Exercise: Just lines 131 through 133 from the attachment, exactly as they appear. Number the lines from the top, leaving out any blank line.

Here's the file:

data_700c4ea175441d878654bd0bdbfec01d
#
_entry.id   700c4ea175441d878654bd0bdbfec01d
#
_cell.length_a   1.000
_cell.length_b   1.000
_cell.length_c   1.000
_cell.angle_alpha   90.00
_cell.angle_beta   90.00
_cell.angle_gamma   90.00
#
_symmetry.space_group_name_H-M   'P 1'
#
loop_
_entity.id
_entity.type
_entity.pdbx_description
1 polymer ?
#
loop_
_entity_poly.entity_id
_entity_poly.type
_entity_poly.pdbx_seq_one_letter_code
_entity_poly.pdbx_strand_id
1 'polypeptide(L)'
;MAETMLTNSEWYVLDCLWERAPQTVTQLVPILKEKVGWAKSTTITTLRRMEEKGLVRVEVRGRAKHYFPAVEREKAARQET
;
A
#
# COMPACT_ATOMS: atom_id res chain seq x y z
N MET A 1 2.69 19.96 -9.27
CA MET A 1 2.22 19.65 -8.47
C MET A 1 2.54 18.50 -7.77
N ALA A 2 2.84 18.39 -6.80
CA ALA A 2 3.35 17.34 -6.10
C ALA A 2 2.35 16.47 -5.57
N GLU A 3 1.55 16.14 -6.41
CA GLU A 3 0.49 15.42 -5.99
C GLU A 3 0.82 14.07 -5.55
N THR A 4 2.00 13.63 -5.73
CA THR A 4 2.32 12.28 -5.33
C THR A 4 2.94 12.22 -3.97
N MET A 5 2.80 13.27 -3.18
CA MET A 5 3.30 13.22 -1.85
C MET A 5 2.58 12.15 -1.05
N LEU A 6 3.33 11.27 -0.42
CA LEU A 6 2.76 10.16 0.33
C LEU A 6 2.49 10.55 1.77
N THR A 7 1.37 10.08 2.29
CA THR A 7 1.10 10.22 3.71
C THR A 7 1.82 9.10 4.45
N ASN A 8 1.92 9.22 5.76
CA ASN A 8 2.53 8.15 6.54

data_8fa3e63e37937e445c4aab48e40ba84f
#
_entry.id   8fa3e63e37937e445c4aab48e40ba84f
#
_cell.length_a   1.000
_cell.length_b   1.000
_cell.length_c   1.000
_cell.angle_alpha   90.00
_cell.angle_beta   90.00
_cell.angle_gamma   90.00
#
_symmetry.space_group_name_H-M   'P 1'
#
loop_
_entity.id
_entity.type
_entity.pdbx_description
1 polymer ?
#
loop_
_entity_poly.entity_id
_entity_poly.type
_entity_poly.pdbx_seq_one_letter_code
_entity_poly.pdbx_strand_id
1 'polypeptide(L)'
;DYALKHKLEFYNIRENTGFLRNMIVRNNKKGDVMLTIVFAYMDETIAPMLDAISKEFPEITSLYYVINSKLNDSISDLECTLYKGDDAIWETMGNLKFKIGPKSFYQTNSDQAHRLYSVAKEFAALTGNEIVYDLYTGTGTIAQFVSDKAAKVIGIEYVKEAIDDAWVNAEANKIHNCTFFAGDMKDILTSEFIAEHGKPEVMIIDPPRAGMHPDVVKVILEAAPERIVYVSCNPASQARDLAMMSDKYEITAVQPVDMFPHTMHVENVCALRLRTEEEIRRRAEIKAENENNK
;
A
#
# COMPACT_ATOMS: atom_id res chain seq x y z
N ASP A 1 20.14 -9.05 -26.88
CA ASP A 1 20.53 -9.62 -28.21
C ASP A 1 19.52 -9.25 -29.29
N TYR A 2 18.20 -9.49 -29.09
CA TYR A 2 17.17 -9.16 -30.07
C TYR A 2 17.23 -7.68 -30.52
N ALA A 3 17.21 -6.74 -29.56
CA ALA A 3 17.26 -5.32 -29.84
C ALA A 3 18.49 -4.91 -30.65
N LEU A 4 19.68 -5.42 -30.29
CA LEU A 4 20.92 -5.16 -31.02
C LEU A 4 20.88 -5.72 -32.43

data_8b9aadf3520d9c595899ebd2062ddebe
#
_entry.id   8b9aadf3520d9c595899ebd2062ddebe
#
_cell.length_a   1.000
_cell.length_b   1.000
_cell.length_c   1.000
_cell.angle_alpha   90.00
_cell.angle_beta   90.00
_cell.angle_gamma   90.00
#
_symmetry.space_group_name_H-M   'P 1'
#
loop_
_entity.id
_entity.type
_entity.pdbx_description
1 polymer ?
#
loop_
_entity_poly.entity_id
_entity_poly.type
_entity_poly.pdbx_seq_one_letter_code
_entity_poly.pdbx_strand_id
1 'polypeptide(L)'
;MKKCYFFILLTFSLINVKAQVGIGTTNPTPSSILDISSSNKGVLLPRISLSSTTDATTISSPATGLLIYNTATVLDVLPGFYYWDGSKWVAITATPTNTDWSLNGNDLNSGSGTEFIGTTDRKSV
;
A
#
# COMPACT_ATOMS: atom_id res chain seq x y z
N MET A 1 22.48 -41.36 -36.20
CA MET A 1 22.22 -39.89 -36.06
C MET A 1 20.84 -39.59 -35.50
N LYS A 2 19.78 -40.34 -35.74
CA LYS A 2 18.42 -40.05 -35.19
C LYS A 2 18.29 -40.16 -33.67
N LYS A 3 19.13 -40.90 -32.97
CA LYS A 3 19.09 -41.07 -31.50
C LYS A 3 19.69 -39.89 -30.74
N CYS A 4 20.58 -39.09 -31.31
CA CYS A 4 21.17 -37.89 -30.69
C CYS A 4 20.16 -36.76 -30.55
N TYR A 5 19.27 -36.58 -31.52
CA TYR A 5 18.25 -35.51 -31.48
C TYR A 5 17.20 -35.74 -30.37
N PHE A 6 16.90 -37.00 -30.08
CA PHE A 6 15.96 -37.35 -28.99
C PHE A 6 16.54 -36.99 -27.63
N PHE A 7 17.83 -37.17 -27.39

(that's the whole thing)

C LYS A 2 18.29 -40.16 -33.67
N LYS A 3 19.13 -40.90 -32.97
CA LYS A 3 19.09 -41.07 -31.50